My family celebrated Christmas when I was young, but we stopped based on a change in my parents' convictions. Even though I missed getting the presents, I didn't feel deprived of what really mattered. I don't think my psyche has been permanently damaged either.
I did not celebrate Christmas for many years as an adult because it was very natural to adopt my parents' view. But there were other reasons for non-celebration. During an especially rough time, the thought of pasting on a happy holiday face so I wouldn't be a downer was more than I could bear. It would have been the height of hypocrisy given the current circumstances. But time has passed, and I have changed. Now my daughter and I have our own rather low-key Christmas celebration.
I'm not suggesting we abstain from civil discourse about the pros and cons of celebrating Christmas. Dialogue about differing ideas can be profitable. But there is more to being a Christian than what we do or don't do on December 25.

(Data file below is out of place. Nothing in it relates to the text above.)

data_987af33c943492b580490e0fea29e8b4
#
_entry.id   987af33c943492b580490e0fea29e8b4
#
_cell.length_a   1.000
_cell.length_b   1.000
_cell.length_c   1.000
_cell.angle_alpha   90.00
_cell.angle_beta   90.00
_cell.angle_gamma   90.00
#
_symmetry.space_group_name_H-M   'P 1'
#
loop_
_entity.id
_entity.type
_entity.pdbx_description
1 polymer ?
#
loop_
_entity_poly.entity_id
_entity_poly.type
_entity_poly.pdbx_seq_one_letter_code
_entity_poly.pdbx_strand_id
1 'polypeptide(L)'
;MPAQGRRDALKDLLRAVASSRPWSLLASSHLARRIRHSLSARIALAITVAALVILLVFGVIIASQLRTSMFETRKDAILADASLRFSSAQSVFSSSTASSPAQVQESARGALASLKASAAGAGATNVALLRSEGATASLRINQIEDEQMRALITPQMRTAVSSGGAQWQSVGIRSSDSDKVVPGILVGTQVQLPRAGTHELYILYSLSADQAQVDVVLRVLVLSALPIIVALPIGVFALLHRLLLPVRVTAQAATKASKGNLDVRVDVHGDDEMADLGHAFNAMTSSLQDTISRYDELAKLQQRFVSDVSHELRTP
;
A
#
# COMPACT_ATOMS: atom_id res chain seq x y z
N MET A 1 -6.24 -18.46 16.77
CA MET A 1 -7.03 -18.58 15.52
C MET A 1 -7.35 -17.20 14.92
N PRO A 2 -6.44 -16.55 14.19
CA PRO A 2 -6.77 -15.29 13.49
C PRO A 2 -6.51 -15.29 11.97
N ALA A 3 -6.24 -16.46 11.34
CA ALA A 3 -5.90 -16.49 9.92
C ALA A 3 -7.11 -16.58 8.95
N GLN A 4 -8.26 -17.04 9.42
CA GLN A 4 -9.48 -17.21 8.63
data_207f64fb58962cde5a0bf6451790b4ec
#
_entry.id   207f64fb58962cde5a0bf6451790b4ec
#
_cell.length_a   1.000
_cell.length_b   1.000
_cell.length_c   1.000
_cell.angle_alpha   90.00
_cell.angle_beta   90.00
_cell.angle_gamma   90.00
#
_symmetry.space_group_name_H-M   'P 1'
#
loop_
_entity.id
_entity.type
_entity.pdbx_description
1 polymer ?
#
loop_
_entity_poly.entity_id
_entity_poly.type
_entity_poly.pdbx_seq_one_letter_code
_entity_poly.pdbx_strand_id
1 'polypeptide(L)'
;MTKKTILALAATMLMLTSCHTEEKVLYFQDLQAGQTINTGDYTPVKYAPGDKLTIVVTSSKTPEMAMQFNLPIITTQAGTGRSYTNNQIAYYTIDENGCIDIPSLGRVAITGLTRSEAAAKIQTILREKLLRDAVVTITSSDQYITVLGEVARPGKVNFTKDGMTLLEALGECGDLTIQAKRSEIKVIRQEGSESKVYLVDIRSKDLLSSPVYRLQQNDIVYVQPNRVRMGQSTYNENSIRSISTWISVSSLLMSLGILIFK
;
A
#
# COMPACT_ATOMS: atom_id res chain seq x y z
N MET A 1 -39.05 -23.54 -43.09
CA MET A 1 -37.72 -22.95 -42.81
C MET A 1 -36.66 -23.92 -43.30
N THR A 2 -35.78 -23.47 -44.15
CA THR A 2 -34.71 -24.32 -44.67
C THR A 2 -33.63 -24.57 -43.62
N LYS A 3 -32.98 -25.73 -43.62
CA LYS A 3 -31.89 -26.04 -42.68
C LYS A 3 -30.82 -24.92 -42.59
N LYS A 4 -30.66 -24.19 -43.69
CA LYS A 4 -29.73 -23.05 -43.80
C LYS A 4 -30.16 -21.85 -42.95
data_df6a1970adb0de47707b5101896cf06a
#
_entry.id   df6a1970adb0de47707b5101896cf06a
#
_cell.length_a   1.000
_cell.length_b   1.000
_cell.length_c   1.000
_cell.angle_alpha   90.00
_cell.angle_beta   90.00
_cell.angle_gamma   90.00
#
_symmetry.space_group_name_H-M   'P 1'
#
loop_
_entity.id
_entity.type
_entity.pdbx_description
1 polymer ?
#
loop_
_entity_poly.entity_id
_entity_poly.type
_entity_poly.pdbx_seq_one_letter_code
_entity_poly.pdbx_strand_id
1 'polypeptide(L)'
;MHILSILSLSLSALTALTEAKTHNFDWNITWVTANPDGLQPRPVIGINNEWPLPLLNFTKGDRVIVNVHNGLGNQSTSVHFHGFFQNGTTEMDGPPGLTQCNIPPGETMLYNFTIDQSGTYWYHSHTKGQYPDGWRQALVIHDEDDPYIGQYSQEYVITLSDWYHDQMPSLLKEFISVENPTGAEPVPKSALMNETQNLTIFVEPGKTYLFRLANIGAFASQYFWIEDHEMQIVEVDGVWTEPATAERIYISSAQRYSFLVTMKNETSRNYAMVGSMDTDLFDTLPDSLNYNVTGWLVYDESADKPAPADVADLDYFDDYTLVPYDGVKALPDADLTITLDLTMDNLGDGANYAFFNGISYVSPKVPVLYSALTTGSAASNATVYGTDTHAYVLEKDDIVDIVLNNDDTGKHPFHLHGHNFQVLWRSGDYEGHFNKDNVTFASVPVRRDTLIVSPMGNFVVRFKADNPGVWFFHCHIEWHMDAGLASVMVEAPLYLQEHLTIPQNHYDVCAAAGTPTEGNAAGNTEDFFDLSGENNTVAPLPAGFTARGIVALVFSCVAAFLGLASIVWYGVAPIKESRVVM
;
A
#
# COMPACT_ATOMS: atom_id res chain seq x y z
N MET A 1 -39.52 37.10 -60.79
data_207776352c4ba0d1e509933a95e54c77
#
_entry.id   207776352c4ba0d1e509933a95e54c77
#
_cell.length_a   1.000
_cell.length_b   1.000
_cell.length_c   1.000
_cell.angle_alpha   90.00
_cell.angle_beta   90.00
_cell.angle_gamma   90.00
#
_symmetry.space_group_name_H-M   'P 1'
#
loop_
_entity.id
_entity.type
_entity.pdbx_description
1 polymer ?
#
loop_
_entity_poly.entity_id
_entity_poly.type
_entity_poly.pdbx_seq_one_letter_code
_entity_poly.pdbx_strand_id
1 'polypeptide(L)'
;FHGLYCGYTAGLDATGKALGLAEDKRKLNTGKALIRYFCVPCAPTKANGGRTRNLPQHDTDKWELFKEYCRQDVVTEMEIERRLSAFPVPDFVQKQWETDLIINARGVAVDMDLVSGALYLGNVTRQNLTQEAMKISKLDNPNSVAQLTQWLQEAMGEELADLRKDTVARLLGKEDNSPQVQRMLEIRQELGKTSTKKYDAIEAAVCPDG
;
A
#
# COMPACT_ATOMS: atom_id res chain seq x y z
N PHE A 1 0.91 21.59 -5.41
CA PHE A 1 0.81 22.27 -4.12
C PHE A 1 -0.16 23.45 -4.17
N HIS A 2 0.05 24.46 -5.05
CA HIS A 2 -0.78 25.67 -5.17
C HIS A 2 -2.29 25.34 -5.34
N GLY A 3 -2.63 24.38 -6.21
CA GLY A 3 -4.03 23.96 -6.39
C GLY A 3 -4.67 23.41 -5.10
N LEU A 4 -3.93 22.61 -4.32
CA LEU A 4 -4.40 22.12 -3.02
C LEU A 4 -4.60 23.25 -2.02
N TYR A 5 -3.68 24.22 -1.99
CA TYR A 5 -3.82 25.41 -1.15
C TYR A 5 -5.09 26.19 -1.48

In the fullness of time, God sent forth his Son, born of woman, born under the law, to redeem those who were under the law, so that we might receive adoption as sons. (Gal. 4:4-5)
We can rejoice that the Seed of the woman came and crushed the head of the serpent even if we don't agree on the month Jesus was born. We can meditate on the incarnation and have our minds blown away by the mystery of the hypostatic union in December as well as the rest of the year. We can be thankful that God has saved us from every tribe, tongue, and nation which includes those who celebrate Christmas and those who don't.
The good new of Jesus Christ far outweighs what we may disagree on regarding a single day of the year. May we hold fast to the gospel, our unity in Christ, and the blessing of Christian liberty. May we give thanks to the Lord for all His wondrous deeds. And we can do this no matter what we do or don't do on December 25.